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Understanding Grief and How to Be a Friend

Posted by Evelyn Kidd on

Whether you’re grieving, or a loved one is grieving, it is incredibly hard to know exactly what to do or say. 

Loss and grief can manifest in countless ways, including grief as a result of a death, chronic illness, cognitive impairment, dementia, brain injury, or stroke.

Grief will touch all of our lives in unique ways.

I am not a grief counselor, but having recently experienced the first major loss of my life, I can tell you what grieving was like for me. Writing a letter to my lost loved one was my way of sorting through my emotions and sending that letter to loved ones.

Immediately after, a social worker explained that my experience will be unique, and it will come in waves over time.

My tears were often met with sympathy, however there was also several reactions that made me think they didn't care as much, including “I don’t know what you’re going through,” or the granddaddy of all reactions to grief: silence.

When we mean the best, sometimes what comes out isn’t.

There is endless literature and entire professions dealing explicitly with grief, so for someone to not be the best at responding to your grief isn’t all that surprising.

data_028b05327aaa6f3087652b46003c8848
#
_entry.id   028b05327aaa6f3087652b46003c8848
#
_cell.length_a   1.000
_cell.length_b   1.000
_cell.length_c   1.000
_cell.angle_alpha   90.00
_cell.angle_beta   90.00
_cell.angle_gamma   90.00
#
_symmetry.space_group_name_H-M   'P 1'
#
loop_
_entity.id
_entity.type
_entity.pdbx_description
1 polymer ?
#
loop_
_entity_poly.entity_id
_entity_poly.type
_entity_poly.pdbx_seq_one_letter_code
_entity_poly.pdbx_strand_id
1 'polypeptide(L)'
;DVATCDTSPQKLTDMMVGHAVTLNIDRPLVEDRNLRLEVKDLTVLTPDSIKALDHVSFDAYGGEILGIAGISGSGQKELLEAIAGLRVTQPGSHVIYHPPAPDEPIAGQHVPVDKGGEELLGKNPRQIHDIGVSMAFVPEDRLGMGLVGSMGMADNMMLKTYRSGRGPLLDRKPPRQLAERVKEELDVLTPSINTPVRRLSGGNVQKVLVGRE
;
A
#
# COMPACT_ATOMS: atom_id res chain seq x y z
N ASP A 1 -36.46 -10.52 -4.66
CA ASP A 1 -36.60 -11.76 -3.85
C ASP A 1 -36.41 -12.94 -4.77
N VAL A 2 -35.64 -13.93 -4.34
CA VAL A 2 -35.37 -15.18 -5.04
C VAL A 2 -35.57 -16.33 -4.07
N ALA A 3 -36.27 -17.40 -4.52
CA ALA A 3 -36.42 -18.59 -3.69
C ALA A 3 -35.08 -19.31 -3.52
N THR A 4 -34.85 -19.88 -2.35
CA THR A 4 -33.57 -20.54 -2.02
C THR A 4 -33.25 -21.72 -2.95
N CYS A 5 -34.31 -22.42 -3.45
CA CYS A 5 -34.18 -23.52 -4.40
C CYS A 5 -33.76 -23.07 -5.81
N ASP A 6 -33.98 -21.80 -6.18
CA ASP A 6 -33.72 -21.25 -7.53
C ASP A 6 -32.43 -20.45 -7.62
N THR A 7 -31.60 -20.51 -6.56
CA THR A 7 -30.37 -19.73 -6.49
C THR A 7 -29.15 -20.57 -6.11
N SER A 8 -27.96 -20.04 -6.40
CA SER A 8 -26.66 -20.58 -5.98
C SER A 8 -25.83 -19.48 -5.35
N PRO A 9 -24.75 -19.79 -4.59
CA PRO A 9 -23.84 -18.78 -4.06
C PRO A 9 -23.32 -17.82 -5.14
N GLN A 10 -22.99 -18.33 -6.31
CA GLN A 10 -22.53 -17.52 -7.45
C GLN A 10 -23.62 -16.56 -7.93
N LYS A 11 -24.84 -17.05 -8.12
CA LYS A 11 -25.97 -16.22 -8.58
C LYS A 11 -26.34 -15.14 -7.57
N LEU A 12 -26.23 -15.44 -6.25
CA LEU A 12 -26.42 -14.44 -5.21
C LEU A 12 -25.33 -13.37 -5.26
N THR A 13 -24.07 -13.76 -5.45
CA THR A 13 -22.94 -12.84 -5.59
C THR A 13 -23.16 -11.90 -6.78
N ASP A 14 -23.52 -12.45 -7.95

First of all, it doesn’t matter if we all can’t relate to someone’s specific grief. With the joys of life, there are also sadnesses. We all grieve differently, but since we’re all human, we’ve probably all felt sadness at some point in our lives. That is relatable enough.

Putting yourself in the other person’s shoes is incredibly hard, but give it a shot. What would you want to hear, or not want to hear? Compassion and empathy are two of the most important ingredients to helping us heal.

Silence is truly the worst response. If you can’t think of anything to say, something as simple as “I’m so sorry for your loss” is so powerful, and effective. I wanted nothing more than food and hugs. Such simple acts like feeding myself were becoming much harder.

It’s so hard to be kind to yourself when you’re missing someone you loved with all of your heart.

As a friend, you can help fill those gaps with kindness and love.

I implore you to be the friend who people call first when they’ve experienced loss. I know that’s who I’d like to be.


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